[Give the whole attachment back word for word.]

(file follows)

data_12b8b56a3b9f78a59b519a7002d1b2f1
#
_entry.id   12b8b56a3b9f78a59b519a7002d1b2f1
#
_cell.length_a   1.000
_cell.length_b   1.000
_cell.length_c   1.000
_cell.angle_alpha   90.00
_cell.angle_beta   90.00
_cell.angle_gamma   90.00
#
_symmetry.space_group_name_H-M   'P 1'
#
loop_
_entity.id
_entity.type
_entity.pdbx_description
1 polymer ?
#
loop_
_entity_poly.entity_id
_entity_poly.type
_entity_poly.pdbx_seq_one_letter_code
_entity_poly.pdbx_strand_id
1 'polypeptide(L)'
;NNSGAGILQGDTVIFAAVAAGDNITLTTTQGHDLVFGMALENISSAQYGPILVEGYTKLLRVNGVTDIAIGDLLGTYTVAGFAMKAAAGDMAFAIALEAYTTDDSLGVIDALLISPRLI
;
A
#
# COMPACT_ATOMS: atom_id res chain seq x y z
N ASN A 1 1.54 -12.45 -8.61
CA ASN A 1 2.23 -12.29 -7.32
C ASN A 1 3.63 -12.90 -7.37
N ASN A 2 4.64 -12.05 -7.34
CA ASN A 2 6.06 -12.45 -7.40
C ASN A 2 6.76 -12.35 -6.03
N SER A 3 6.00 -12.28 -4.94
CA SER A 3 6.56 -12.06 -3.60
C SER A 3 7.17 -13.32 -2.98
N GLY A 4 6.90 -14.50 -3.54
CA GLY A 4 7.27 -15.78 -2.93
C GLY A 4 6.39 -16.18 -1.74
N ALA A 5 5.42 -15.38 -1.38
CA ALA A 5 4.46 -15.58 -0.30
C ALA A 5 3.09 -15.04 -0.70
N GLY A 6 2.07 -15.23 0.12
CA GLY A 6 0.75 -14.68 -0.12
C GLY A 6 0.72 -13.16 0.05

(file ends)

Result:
data_12b8b56a3b9f78a59b519a7002d1b2f1
#
_entry.id   12b8b56a3b9f78a59b519a7002d1b2f1
#
_cell.length_a   1.000
_cell.length_b   1.000
_cell.length_c   1.000
_cell.angle_alpha   90.00
_cell.angle_beta   90.00
_cell.angle_gamma   90.00
#
_symmetry.space_group_name_H-M   'P 1'
#
loop_
_entity.id
_entity.type
_entity.pdbx_description
1 polymer ?
#
loop_
_entity_poly.entity_id
_entity_poly.type
_entity_poly.pdbx_seq_one_letter_code
_entity_poly.pdbx_strand_id
1 'polypeptide(L)'
;NNSGAGILQGDTVIFAAVAAGDNITLTTTQGHDLVFGMALENISSAQYGPILVEGYTKLLRVNGVTDIAIGDLLGTYTVAGFAMKAAAGDMAFAIALEAYTTDDSLGVIDALLISPRLI
;
A
#
# COMPACT_ATOMS: atom_id res chain seq x y z
N ASN A 1 1.54 -12.45 -8.61
CA ASN A 1 2.23 -12.29 -7.32
C ASN A 1 3.63 -12.90 -7.37
N ASN A 2 4.64 -12.05 -7.34
CA ASN A 2 6.06 -12.45 -7.40
C ASN A 2 6.76 -12.35 -6.03
N SER A 3 6.00 -12.28 -4.94
CA SER A 3 6.56 -12.06 -3.60
C SER A 3 7.17 -13.32 -2.98
N GLY A 4 6.90 -14.50 -3.54
CA GLY A 4 7.27 -15.78 -2.93
C GLY A 4 6.39 -16.18 -1.74
N ALA A 5 5.42 -15.38 -1.38
CA ALA A 5 4.46 -15.58 -0.30
C ALA A 5 3.09 -15.04 -0.70
N GLY A 6 2.07 -15.23 0.12
CA GLY A 6 0.75 -14.68 -0.12
C GLY A 6 0.72 -13.16 0.05